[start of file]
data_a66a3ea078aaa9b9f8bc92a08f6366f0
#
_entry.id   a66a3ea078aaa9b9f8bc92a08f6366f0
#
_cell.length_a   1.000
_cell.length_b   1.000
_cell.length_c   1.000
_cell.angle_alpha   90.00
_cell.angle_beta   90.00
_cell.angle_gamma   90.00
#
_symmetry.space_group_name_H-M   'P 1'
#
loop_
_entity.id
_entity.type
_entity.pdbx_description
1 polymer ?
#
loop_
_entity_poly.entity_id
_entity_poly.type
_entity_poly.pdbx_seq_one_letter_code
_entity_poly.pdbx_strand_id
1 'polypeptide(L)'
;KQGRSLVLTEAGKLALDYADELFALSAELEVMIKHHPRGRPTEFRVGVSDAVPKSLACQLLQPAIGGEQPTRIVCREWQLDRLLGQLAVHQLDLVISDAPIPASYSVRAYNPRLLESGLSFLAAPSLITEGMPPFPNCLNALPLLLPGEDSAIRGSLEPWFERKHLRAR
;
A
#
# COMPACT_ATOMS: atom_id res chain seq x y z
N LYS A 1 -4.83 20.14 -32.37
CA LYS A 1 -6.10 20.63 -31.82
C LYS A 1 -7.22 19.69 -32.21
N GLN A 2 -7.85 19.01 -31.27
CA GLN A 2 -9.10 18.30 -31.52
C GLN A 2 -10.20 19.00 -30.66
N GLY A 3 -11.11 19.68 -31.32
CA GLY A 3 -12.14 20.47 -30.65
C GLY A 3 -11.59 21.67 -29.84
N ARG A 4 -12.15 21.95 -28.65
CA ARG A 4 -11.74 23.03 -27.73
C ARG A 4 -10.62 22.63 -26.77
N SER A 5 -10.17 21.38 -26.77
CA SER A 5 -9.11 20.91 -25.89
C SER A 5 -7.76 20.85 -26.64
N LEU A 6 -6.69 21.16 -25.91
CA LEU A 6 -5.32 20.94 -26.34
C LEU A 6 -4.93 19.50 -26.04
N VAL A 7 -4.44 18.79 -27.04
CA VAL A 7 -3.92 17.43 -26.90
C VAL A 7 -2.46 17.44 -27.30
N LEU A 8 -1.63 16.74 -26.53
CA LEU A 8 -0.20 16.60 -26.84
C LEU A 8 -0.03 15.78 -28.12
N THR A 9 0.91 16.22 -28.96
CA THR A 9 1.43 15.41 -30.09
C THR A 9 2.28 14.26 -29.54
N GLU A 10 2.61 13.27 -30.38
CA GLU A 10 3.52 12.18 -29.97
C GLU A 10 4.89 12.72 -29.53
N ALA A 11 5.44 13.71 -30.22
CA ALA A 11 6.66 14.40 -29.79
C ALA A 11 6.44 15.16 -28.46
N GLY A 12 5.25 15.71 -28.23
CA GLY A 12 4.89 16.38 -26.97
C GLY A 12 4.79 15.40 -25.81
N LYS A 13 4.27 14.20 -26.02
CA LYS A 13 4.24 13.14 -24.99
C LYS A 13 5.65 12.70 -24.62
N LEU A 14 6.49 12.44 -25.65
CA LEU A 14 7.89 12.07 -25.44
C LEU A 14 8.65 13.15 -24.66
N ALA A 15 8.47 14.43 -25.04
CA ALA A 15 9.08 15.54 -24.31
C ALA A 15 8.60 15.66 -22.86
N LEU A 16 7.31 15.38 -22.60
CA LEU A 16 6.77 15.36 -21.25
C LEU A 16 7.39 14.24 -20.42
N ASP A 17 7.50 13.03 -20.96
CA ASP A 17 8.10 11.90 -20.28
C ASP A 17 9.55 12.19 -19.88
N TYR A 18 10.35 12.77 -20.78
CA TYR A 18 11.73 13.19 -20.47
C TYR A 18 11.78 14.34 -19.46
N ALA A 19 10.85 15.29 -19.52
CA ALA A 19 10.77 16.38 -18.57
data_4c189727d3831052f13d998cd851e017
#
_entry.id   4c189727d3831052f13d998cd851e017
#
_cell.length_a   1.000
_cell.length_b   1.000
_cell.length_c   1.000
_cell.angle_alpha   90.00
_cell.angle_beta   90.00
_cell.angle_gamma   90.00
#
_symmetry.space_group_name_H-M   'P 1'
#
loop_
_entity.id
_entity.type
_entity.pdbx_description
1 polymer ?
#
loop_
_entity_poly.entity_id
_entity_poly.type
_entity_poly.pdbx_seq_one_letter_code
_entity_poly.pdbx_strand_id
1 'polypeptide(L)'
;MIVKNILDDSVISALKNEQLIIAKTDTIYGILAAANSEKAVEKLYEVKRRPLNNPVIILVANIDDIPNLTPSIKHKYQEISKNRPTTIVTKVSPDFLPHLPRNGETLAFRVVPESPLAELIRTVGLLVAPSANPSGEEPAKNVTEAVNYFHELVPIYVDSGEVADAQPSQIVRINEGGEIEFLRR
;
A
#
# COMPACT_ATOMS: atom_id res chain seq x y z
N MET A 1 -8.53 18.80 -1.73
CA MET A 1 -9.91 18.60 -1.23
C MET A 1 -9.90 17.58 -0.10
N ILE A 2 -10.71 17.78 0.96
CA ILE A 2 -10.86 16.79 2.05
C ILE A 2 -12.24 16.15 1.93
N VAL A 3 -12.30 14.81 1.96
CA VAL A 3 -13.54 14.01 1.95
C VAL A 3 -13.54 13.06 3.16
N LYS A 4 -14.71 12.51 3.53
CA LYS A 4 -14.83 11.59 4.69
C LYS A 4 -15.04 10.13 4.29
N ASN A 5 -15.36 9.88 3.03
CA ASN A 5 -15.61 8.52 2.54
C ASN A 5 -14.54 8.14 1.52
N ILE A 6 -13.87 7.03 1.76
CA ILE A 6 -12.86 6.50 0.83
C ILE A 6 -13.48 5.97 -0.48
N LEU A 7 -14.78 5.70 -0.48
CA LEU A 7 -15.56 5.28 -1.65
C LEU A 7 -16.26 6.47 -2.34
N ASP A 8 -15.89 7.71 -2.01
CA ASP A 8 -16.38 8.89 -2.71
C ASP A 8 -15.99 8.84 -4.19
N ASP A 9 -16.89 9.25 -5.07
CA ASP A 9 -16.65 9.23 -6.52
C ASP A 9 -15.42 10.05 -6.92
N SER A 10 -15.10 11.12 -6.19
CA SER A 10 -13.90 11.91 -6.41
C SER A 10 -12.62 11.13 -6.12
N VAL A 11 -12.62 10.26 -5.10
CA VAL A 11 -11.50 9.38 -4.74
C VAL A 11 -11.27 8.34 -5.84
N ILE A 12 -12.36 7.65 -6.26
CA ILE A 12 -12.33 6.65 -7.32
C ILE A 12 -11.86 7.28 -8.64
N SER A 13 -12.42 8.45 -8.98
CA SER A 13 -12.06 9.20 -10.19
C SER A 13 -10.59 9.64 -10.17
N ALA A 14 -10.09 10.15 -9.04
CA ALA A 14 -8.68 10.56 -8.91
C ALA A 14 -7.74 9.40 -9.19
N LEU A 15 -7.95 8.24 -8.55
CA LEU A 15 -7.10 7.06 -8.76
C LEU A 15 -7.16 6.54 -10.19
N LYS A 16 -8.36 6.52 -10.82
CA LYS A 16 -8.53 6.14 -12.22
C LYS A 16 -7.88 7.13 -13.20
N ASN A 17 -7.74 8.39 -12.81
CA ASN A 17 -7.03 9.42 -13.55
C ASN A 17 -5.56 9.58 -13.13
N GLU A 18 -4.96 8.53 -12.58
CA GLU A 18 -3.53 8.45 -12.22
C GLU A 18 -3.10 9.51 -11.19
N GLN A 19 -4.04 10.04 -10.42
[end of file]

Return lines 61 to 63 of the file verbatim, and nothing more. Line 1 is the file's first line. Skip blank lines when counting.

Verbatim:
N ALA A 11 5.44 13.71 -30.22
CA ALA A 11 6.66 14.40 -29.79
C ALA A 11 6.44 15.16 -28.46